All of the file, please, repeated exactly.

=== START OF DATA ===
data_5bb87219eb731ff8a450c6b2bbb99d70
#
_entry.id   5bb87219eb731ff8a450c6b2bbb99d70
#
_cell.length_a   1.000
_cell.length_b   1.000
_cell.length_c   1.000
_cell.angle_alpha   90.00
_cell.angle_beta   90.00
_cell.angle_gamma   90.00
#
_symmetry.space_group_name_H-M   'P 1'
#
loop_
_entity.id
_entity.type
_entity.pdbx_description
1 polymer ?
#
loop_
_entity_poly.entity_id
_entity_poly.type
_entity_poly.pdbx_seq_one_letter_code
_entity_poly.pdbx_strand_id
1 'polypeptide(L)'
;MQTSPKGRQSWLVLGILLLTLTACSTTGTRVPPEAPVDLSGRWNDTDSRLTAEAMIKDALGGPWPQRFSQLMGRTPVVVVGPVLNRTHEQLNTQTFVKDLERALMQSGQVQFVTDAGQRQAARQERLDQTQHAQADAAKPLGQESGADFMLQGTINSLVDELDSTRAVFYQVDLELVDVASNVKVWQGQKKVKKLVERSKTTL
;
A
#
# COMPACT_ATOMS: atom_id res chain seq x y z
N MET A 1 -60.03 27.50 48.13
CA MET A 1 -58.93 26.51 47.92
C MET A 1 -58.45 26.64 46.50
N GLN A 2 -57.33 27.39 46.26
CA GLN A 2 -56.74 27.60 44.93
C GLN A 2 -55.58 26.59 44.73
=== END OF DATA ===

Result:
data_5bb87219eb731ff8a450c6b2bbb99d70
#
_entry.id   5bb87219eb731ff8a450c6b2bbb99d70
#
_cell.length_a   1.000
_cell.length_b   1.000
_cell.length_c   1.000
_cell.angle_alpha   90.00
_cell.angle_beta   90.00
_cell.angle_gamma   90.00
#
_symmetry.space_group_name_H-M   'P 1'
#
loop_
_entity.id
_entity.type
_entity.pdbx_description
1 polymer ?
#
loop_
_entity_poly.entity_id
_entity_poly.type
_entity_poly.pdbx_seq_one_letter_code
_entity_poly.pdbx_strand_id
1 'polypeptide(L)'
;MQTSPKGRQSWLVLGILLLTLTACSTTGTRVPPEAPVDLSGRWNDTDSRLTAEAMIKDALGGPWPQRFSQLMGRTPVVVVGPVLNRTHEQLNTQTFVKDLERALMQSGQVQFVTDAGQRQAARQERLDQTQHAQADAAKPLGQESGADFMLQGTINSLVDELDSTRAVFYQVDLELVDVASNVKVWQGQKKVKKLVERSKTTL
;
A
#
# COMPACT_ATOMS: atom_id res chain seq x y z
N MET A 1 -60.03 27.50 48.13
CA MET A 1 -58.93 26.51 47.92
C MET A 1 -58.45 26.64 46.50
N GLN A 2 -57.33 27.39 46.26
CA GLN A 2 -56.74 27.60 44.93
C GLN A 2 -55.58 26.59 44.73